Libyan rebel groups widely use trucks from the Chinese manufacturer Zhongxing (ZX) prominently feature in the hands of the militias, including a model cheekily named the Grand Hiland. Uniquely, the firm used their new-found notoriety in their marketing campaign at the 2012 Beijing Motor Show, where Zhongxing pick-ups were displayed against colourful backdrops of Libyan technicals with the slogan `Stronger-Than-War’.

Large numbers of 14.5mm KPV heavy machine guns (the same weapon used in the ZPU AA gun) were looted from Libyan Army stores and now feature on many technicals, along with the PKT MMG pilfered from destroyed AFVs. Large numbers of US M2 and M3 HMGs (the latter normally being a variant deployed as a helicopter door-gun) have also been seen, including at least one example mounting twin M2s in what appears to be a factory mount similar to the Platt Mounts systems used by UKSF.

Heavy technicals mounting a dizzying array of AA guns are in use as direct-fire artillery to shoot-in ground assaults. Along with the familiar ZUs and ZPUs, 20mm Hispano-Suiza HS. 820s, S-60s and even Romanian twin-barrel 30mm Model 80 cannons have all made an appearance. Even Russian Gryazev-Shipunov 23mm and 30mm cannons have been pillaged from former Libyan Air Force aircraft and affixed to a range of light trucks using homemade mounts, although, as we shall see, this is far from the only type of aerial weapon to be reimagined for use on a Libyan technical.

The Libyans were the first to improvise components from BMP-1s. Along with the use of actual BMP-1 turrets, often with hillbilly armour used to shroud the frame supporting the turret, the 73mm gun itself has been retrieved from destroyed BMPs and mounted in a clumsy mechanism bolted to the tray bed of Chinese ZX pick-ups as a kind of technical mounted cannon. Its accuracy can only be guessed.

Like Libya, the on-going civil war in Syria has seen a bewildering number and variety of technicals deployed by all sides in the fighting. The Syrian Army themselves employ a large number of technicals, including variants built upon the Hyundai Mighty, a flatbed commercial truck available in 2.5- and 3.5-ton variants. The Mighty has been seen in both commercial colours and crudely applied camouflage patterns.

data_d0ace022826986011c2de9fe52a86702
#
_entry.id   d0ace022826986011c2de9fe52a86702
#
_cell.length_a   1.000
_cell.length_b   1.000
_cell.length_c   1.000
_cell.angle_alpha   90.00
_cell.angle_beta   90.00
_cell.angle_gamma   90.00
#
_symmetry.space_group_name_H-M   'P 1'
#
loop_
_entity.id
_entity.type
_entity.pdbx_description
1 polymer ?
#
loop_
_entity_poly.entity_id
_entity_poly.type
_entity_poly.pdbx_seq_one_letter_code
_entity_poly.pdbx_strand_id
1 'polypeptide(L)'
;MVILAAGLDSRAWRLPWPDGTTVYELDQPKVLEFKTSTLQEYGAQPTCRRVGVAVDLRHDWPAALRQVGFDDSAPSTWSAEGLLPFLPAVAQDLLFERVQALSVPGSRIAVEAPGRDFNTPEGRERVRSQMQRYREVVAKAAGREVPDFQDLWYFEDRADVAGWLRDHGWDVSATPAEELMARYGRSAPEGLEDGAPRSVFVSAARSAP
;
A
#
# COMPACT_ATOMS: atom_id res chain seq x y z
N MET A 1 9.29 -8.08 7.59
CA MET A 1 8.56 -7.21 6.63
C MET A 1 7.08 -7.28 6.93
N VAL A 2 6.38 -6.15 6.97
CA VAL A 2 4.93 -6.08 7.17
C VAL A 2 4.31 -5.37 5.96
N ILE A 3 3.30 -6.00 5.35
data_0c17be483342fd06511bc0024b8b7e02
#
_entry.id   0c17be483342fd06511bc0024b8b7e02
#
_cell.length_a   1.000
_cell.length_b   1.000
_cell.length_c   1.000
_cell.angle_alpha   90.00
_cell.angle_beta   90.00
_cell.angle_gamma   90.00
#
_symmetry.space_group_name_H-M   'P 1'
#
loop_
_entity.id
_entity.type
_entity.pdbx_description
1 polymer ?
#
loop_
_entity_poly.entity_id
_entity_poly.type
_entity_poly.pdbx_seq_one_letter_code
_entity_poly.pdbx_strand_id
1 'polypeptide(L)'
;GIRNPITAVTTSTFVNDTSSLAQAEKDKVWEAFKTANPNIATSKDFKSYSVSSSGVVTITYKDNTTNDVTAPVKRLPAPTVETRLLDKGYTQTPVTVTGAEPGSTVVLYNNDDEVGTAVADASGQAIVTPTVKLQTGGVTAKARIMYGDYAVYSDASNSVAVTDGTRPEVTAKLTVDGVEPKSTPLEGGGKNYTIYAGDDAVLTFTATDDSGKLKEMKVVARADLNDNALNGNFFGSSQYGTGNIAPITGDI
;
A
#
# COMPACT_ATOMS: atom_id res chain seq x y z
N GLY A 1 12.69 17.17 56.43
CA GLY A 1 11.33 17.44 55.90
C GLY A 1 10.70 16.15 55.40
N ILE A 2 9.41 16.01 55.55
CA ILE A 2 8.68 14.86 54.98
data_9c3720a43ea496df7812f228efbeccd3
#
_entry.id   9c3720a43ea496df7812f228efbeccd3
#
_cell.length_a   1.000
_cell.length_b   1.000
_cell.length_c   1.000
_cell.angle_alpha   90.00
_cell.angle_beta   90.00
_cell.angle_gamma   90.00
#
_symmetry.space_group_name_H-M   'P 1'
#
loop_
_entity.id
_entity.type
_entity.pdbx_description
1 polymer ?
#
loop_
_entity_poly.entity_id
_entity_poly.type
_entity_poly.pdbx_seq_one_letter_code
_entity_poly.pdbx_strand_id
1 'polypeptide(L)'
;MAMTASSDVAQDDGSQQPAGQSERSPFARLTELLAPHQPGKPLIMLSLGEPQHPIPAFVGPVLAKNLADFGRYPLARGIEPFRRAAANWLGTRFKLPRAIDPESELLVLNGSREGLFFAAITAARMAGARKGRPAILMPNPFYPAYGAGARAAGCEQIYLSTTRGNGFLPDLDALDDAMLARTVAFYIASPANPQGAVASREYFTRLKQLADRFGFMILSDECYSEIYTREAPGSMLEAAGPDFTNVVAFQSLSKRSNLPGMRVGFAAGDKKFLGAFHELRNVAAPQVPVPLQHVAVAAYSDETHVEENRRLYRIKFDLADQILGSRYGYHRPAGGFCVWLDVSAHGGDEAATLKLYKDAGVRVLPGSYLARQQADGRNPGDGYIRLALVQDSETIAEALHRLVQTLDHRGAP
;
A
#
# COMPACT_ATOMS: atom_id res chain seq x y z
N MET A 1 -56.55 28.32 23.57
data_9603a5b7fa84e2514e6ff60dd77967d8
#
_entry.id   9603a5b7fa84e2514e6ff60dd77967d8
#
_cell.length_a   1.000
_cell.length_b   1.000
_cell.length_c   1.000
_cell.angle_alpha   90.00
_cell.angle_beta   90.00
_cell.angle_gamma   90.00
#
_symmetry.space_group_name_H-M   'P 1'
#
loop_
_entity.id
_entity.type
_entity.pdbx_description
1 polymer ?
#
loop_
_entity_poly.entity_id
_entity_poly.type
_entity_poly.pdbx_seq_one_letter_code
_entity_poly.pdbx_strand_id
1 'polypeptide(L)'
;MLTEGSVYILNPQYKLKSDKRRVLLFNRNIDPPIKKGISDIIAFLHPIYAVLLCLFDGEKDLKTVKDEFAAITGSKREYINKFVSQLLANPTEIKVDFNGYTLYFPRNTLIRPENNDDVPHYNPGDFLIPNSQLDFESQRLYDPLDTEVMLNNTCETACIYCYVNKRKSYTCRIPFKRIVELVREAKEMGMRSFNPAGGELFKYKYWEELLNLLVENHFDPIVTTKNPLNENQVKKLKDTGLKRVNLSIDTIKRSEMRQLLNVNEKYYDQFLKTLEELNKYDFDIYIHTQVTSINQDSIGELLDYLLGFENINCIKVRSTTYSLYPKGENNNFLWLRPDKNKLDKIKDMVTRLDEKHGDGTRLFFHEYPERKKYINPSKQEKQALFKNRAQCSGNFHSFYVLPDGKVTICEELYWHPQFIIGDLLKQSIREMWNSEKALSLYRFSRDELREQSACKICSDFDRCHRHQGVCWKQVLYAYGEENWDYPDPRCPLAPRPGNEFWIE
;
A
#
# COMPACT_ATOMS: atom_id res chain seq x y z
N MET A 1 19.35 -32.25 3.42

Weapons mounted upon the Mighty include the standard ZPUs and ZU-23s to S-60s and various aerial rocket pods. Heavier trucks including Russian-supplied Ural-4320s mounting twin-barrel ZU-23-2s are also commonplace.

Anti-Aircraft Gun (AA) Armament

Along with the DShK, Russian and Chinese AA guns are by far the most prevalent heavy weapon encountered on insurgent technicals. Two types are common: the 14.5mm ZPU based on the KPV HMG design and the 23mm ZU-23-2 cannon. A range of other types, including the 20mm Zastava, 35mm Oerlikon and even ancient Russian 57mm S-60s, are also seen, although in far fewer numbers.

The ZPU is manufactured in three variants: the single-barrelled ZPU-1, the twin-barrelled ZPU-2 and the fearsome four-barrelled ZPU-4. The ZPU-1 and 2 are the most common and can be used against both ground and air targets. In the Libyan Civil War, technical mounted ZPUs were employed in place of traditional artillery to suppress targets in preparation for ground assaults.

The ZU-23-2 is even more powerful, a fact that has resulted in more than one video shared on social media showing the recoil of the twin 23mm cannon tipping over some poorly balanced technical! The 23mm round offers both the ability to engage ground and air targets at extended ranges and an anti-armour capability. For example, Houthi insurgents have successfully engaged Saudi tanks in Yemen, whilst the weapon is also credited with downing a number of Syrian Air Force helicopters.